Men and women of any age can be affected by hormone issues. Excesses and deficiencies in hormones are to blame for many health conditions. Hormone assays help detect these imbalances and determine if an individual’s hormone levels are optimal for good health.

In women, hormone imbalances may result in infertility, premenstrual syndrome, mood swings, anxiety, sleep disturbances, and painful periods as well as weight gain, depression, bone loss, and breast cancer.

The issues that affect men are imbalances in growth hormone and testosterone. The most common symptoms of male hormone imbalances are erectile dysfunction, low libido, mood fluctuations, muscle loss or weakness, increased body fat, hair loss, memory loss, heart palpitations, insomnia, and gynecomastia (overly large breasts in men).

Since 1970, immunoassays have become the routine method of hormone testing and the non-radioactive enzyme-linked immunosorbent assay (ELISA) is considered reliable and quite sensitive. However, one of the most important challenges of hormone assay testing is the variability of the results. The Centers for Disease Control and Prevention (CDC) point out that test variability can affect patient care and leads to several issues:

  • Different laboratories adopting different criteria for “normal” and “abnormal” test values
  • Differing clinical interpretations of test results on the same patient
  • Misdiagnoses, delayed diagnoses, or suboptimal patient care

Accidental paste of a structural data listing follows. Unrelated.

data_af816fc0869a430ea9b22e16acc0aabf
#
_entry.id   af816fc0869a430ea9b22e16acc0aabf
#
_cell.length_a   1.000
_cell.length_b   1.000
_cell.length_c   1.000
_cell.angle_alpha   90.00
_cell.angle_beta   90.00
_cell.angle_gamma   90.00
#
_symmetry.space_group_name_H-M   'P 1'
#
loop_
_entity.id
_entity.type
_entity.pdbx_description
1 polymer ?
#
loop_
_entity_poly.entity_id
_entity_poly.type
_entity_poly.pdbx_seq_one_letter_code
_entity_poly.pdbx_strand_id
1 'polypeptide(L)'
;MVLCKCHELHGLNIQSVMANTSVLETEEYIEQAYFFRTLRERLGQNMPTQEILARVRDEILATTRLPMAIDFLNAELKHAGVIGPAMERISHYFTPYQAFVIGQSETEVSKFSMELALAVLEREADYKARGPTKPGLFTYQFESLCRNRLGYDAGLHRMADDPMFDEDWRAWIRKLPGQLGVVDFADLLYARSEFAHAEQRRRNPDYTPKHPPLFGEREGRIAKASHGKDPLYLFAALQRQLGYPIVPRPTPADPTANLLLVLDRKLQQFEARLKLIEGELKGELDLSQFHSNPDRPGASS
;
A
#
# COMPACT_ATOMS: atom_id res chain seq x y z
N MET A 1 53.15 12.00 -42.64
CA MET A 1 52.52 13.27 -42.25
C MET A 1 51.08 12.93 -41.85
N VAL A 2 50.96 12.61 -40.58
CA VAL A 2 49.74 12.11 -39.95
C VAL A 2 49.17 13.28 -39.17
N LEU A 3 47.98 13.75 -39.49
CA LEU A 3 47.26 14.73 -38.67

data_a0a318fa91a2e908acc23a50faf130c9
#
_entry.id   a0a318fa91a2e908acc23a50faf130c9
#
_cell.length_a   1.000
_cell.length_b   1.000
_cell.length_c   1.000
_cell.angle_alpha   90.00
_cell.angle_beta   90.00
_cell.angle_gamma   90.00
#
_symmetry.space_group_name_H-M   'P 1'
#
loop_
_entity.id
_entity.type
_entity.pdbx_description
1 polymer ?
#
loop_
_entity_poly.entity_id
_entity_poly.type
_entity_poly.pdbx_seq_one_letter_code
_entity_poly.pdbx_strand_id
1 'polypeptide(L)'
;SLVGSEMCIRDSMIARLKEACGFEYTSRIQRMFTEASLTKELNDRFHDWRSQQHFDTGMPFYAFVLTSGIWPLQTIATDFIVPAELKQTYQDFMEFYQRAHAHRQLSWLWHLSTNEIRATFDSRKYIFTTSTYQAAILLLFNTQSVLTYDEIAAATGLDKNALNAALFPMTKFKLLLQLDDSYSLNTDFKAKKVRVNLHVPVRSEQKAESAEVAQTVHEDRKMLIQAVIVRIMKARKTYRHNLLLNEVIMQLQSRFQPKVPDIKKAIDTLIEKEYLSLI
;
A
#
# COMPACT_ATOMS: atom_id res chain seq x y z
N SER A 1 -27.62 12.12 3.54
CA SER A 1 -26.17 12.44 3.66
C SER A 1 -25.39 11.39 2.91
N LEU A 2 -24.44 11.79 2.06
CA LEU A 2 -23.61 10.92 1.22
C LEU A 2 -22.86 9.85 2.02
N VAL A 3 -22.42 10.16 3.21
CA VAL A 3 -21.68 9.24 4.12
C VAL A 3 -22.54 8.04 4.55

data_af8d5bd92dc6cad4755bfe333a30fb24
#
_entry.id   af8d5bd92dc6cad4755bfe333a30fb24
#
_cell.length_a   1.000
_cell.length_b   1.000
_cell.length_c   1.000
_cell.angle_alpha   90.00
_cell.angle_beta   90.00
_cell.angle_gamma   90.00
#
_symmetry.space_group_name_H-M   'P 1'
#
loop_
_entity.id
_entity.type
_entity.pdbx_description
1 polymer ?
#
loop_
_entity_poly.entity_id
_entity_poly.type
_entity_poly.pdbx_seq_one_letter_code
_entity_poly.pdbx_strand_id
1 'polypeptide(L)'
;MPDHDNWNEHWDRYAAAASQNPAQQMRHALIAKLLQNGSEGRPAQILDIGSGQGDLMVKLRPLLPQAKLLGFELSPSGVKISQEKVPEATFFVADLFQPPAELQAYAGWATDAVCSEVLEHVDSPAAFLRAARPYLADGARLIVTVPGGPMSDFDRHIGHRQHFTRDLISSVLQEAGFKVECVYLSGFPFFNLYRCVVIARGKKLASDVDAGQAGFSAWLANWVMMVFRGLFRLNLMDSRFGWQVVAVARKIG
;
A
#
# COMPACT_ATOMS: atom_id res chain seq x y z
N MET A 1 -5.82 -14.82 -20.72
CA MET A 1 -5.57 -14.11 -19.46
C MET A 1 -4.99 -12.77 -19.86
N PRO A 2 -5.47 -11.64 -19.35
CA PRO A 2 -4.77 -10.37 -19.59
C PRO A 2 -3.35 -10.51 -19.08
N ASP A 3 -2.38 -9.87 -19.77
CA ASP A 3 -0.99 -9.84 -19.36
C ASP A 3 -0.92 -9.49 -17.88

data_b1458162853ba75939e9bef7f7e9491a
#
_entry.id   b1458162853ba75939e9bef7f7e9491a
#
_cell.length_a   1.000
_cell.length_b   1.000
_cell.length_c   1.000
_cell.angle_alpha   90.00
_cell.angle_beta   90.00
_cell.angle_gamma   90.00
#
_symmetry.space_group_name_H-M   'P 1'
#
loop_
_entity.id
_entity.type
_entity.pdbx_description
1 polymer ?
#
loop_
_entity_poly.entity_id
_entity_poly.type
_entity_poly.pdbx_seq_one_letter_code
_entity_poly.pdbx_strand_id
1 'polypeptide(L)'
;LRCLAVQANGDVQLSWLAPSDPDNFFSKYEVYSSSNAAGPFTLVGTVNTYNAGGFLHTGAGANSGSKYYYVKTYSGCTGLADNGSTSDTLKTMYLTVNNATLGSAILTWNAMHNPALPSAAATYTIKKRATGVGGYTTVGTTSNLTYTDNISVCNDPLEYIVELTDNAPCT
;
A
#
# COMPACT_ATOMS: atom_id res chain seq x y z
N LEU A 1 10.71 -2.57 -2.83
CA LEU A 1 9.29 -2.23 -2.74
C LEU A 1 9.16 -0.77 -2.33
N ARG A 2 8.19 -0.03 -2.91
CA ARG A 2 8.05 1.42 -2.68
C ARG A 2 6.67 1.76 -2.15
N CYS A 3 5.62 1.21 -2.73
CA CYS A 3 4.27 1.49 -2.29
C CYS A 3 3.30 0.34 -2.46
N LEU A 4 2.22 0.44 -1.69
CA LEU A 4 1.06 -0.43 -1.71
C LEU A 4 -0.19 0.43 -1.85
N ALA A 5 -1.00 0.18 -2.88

• Repeat testing when patients change doctors or when doctors change laboratories

Inaccurate test results affect patients and also escalate research and healthcare costs. To resolve test result variability issues, the CDC began a project to standardize hormone measurements in 2007. The aim is to ensure accurate and comparable testing results across assays, across clinical laboratories and over time. The project aims to

  • Developing and implementing reference methods
  • Establishing an assay and laboratory calibration program for assay manufacturers and labs with calibration to ensure that calibration does not change over time
  • Developing lab surveys to assess and improve the measurement of testosterone and estradiol
  • Working in sync with professional organizations and institutions to develop training and education materials for goal-specific assay selection by end users, improving the assay testing process, and enhancing related documentation procedures.

Measurement of the output of endocrine glands and the concentrations of hormone in target tissue is the foundation basis of modern endocrinology. Improving the reliability of hormone assays is the key to meaningful clinical decisions and public health actions.